Sports physicals are usually adequate once per year. Get checked out after your major injury has healed before you practice or play again. This includes a broken wrist or ankle although you might be able to practice or play after the injury has healed.

A six-week period prior to your sports season is the optimal time to get a physical so that if something needs to be addressed, you get the opportunity. If you get your sports physical the day before you begin baseball practice and something needs to be done before you can suit up, neither you nor your doctor will be very happy.

What If There’s a Problem?

If your doctor doesn’t approve and you have to see a specialist, what will you do? What does this mean for you playing softball and hockey? Your doctor may ask for additional tests or a follow-up visit – this could be anything from rechecking your blood pressure to checking it again after a week.

An athlete’s performance may be improved by the referral of a specialist by their doctor. An orthopedist or sports medicine specialist can help you figure out what’s wrong if, for instance, you wish to try out for your school’s track team but get a slight pain in your knee every time you run. Maybe you overtrained or ran with poor form previously. There could be a long-standing injury on the knee that never completely healed. Maybe the problem is as simple as running shoes that aren’t supportive enough. It is possible that your doctor will give you treatment or suggestions before the sports season begins to minimize the risk of further injury to your knee.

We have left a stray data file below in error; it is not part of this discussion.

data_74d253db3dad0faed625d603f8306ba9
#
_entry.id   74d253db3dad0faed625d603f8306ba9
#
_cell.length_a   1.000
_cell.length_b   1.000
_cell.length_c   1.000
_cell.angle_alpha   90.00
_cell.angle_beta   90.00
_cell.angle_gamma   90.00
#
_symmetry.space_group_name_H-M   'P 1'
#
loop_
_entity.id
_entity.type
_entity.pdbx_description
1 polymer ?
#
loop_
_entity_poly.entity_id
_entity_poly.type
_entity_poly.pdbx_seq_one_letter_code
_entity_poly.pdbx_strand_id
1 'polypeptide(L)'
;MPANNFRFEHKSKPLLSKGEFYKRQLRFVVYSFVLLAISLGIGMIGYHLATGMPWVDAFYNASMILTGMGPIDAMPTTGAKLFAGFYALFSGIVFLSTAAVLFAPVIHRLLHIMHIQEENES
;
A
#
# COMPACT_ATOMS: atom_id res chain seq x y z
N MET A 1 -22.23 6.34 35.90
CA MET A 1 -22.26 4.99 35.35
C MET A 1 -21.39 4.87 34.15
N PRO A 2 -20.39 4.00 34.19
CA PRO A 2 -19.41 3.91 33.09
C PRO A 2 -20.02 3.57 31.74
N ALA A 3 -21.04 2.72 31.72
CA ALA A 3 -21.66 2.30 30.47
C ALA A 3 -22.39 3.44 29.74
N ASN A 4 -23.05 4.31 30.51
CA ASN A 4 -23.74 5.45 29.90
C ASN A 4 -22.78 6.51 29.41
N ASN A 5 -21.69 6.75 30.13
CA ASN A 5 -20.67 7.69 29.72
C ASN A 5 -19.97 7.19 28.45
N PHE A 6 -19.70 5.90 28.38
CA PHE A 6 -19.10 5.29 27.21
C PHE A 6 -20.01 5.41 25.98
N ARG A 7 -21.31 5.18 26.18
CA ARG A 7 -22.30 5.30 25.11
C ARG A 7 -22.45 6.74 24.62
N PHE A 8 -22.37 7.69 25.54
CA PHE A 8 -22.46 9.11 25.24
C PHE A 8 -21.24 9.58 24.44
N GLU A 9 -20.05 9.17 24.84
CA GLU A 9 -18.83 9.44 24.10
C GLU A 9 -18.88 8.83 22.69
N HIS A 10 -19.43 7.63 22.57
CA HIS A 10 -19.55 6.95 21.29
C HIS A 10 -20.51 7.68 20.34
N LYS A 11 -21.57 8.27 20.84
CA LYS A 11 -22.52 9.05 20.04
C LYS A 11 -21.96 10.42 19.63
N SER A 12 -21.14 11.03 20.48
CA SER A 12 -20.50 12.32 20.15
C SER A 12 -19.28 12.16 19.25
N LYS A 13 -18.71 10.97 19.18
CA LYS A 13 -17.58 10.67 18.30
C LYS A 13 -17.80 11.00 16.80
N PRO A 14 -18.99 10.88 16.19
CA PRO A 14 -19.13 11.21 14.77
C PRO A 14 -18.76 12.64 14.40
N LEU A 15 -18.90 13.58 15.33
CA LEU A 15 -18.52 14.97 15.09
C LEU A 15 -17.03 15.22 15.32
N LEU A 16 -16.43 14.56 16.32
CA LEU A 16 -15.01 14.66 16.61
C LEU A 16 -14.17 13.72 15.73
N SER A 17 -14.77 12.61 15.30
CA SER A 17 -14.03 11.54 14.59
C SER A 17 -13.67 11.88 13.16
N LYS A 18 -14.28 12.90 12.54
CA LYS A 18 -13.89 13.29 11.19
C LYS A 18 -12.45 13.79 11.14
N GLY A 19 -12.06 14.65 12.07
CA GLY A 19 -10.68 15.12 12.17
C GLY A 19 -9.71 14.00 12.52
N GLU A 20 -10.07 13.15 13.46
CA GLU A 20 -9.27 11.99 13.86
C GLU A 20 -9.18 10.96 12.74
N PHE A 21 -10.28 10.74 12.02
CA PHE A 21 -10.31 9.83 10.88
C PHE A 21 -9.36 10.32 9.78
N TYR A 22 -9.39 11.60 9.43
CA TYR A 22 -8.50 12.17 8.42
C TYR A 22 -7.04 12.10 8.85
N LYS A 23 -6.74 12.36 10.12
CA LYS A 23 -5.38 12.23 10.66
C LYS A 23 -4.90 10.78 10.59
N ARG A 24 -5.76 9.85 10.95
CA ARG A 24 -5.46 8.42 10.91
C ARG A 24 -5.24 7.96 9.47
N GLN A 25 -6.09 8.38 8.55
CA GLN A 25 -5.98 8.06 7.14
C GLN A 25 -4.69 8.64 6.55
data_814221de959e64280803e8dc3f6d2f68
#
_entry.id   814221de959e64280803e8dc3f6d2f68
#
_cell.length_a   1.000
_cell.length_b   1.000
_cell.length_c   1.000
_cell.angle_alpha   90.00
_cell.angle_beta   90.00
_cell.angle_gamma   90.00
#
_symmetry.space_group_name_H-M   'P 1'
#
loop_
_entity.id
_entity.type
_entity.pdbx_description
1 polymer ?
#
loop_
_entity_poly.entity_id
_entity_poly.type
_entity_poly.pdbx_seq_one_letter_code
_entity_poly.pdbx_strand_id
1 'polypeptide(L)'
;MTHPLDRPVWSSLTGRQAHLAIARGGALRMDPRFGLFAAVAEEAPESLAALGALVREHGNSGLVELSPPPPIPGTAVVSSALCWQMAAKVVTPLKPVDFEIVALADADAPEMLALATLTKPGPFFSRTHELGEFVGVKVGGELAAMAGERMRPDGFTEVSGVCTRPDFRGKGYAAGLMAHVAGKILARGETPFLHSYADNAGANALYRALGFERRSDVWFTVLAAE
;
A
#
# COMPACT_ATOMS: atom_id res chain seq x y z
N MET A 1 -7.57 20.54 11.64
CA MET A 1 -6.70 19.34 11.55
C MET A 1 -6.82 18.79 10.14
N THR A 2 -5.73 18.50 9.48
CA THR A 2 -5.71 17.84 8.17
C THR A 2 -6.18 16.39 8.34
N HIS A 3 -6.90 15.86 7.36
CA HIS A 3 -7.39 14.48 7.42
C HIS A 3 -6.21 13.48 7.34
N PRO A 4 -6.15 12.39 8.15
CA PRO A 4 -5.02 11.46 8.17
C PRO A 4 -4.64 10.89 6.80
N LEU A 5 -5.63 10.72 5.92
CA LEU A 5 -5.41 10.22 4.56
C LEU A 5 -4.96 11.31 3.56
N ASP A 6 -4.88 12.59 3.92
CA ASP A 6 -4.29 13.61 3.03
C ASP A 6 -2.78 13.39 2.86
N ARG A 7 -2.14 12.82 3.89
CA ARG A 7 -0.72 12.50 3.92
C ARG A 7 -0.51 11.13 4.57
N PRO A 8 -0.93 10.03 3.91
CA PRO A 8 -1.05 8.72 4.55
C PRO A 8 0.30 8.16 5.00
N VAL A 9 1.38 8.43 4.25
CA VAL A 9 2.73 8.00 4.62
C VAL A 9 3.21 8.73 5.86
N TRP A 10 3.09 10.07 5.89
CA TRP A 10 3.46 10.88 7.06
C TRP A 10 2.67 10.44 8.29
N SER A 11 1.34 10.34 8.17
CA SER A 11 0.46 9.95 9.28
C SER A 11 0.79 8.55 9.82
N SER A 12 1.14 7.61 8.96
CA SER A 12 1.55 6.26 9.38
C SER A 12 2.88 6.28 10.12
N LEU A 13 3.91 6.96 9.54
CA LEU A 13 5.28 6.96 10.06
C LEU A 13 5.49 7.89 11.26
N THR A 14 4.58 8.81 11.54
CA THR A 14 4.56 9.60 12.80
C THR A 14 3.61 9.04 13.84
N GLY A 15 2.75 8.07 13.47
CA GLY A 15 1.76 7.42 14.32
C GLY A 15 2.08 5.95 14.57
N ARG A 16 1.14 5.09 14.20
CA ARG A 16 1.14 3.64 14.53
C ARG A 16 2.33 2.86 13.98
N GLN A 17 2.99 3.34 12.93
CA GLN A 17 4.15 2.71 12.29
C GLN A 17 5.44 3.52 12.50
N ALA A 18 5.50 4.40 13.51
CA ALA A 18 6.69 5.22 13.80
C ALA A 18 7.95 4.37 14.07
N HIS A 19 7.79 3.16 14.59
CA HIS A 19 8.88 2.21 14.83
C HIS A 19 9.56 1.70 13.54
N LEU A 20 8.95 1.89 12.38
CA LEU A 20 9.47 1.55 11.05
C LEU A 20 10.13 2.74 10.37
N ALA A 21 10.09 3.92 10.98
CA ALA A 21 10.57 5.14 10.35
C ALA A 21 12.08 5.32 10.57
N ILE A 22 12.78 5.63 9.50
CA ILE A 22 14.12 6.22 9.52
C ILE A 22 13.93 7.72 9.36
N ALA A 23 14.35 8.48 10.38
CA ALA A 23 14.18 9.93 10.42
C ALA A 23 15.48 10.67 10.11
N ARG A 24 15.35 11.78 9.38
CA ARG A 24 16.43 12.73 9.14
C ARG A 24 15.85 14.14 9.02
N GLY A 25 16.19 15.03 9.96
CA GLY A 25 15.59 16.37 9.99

The chances of you being disqualified are very slim. Having a sports physical is ultimately about ensuring your safety when participating in sports, not preventing you from doing so. You won’t be prevented from playing your sport by a specialist most of the time.

Is it still necessary to get a regular physical?

To put it simply, yes. Sports physicals are different from regular physicals, even though it may seem overkill.

Sports physicals assess your health in relation to your sports participation. Compared to a standard physical, it’s less extensive, but it’s much more specific to athletic problems. Your doctor will, however, consider many things other than your athletic ability during a regular physical. If you want, you can have both types of exams conducted at the same time, but be aware that it will take more time.

You should always monitor yourself when you play sports, regardless of the results of your sports physical. If you notice a change in your physical condition – even a small change like muscle pain or shortness of breath – be sure to speak with your coach or parent. If your health needs or your medication have changed, please let your phys-ed teacher or coach know.

Teenage athletes will need medical care if they are to play their best just like professional athletes. A sports physical can help you have the same advantage as the pros.